Repertory, says Mr. Morris, should reflect what the year's music director
wants. Mr. Spano will feature the composers Osvaldo Golijov and John Adams.
Touches of John Cage and Conlon Nancarrow's player-piano music keep up the
recent practice of anything-goes esoterica, but Mr. Golijov's "Ainadamar"
and "Oceana" will not come as surprises to those who keep up with classical

Music festivals are examples of the tensions between little music and big
music: the remote village versus the global one. Most festivals are
generated by urban orchestras and function as institutional versions of
summer camp, spaces not too far from their cities, where orchestras go after
seasons end. At worst they are make-work programs for musicians being paid
year-round anyway.

Ojai is an anomaly: small but internationally influential, primitive yet
sophisticated. There is worry that it will become less of an adventure and
just one more stop on the summer circuit. That the Cleveland Orchestra
dropped in last summer as part of an ordinary West Coast tour struck some as
un-Ojai-ish. Bach choral pieces, done by singers unprepared for Ojai's
appalling outdoor acoustics, did not do well the year before. Some found
programs watered down.

Some early results reflected money problems. Mr. Morris inherited a deficit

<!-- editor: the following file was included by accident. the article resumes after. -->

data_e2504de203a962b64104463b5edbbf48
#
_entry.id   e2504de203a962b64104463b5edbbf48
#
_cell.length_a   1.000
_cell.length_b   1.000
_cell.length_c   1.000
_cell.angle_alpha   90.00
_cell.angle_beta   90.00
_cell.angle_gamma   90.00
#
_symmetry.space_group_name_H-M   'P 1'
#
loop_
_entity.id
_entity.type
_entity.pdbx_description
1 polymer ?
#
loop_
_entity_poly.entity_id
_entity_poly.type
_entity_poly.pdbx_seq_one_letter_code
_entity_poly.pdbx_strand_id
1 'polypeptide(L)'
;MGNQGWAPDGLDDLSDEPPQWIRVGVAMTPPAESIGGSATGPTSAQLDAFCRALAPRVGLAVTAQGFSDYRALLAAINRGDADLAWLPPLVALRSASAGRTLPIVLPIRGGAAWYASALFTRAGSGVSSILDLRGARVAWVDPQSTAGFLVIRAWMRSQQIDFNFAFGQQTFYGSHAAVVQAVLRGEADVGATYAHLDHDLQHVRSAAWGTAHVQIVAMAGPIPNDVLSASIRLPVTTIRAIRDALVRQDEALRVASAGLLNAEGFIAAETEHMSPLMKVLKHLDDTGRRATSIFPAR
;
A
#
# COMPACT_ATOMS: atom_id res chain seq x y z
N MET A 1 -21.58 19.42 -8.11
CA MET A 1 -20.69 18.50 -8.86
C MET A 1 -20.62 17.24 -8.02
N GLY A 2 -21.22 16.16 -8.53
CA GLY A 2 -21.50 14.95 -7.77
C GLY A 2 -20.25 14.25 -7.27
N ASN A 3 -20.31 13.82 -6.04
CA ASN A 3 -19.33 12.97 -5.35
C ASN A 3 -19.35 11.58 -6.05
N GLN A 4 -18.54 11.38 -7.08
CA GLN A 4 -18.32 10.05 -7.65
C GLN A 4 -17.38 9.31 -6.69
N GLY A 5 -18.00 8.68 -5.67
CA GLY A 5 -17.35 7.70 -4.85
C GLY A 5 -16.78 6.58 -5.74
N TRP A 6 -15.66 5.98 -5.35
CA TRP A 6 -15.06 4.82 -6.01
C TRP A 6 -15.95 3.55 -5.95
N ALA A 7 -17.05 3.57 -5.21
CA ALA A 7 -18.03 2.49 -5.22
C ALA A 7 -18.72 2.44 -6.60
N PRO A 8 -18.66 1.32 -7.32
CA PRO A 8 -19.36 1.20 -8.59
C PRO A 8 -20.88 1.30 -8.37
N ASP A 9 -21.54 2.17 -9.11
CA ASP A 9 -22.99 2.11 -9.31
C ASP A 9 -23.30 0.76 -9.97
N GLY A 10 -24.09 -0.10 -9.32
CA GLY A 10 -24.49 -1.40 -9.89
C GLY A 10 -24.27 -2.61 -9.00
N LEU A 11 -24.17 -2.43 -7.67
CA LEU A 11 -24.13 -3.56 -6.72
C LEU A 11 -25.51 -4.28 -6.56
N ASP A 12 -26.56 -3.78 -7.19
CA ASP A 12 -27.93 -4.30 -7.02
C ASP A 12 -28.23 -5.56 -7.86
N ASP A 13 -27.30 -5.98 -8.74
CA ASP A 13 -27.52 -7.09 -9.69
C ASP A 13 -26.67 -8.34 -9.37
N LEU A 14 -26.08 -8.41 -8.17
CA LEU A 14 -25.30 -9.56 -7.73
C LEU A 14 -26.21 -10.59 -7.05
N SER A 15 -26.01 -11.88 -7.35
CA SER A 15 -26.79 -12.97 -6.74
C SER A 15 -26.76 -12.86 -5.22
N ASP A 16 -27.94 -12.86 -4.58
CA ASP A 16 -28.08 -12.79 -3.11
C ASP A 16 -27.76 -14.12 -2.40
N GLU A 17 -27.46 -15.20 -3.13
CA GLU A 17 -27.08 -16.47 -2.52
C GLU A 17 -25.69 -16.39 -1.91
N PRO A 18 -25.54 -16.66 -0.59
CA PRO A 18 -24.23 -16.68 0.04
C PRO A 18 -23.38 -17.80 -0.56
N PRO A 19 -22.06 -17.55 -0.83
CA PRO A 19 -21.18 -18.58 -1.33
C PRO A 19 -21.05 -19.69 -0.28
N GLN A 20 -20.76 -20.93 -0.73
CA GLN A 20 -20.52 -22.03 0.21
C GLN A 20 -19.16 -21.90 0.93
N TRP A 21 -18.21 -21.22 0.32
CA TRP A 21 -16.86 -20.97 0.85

left by free-spending predecessors. The deficit has not gone away. That
first year, too, Ojai conflicted with a major premiere by the Los Angeles
Philharmonic, otherwise a frequent resident for Ojai seasons. The festival
was moved to the second week of June. Mr. Morris will own to no mistakes,
but he does say it has been a learning experience.

Ojai's recent reputation for tough, modern adventure is just that: recent.
"Macbeth" and "Frankie and Johnny" were early theater productions. Charles
Laughton, Irene Dunne and Judith Anderson came up from Hollywood and did
readings. The pianist Lily Kraus played standard-repertory recitals. But
composers like Lukas Foss and Ingolf Dahl were showing up. Elliott Carter's
First String Quartet stirred controversy in 1952.

The festival's recent history owes much to Mr. Boulez and Esa-Pekka Salonen,
the music director of the Los Angeles Philharmonic, both of whom put forward
tough programs of new music that most classical-music audiences would not
abide and that Ojai audiences (60 percent of them from Los Angeles)
devoured. At a Scandinavian festival there seven years ago, Mr. Salonen, the
composer Magnus Lindberg and Finnish new-music performers cavorted like
fraternity brothers at a school reunion.

Those who heard too much of the generic in the last two seasons will take
comfort in the directorship scheduled for 2007: Pierre-Laurent Aimard, a
French pianist, aspiring conductor and general champion of all that is new.
He can be expected to tilt programs away from any threatening populism.

Describing Ojai as remote is not an attack on the California highway
department. The trip from Los Angeles takes only a few hours by main roads,
a little longer if one drives through the green hills and seemingly endless
lemon and orange groves.

It is the neighborly, creatively insular aspect that people want to protect.
With its $1 million budget, Ojai needs more money. And with New York
publicists at work, Mr. Morris is seeking that money from outside Los
Angeles and beyond the tight cluster of affluent local patrons who have kept
the festival going for 60 years. His final words are comforting: physically,
he says, the festival couldn't grow if it wanted to.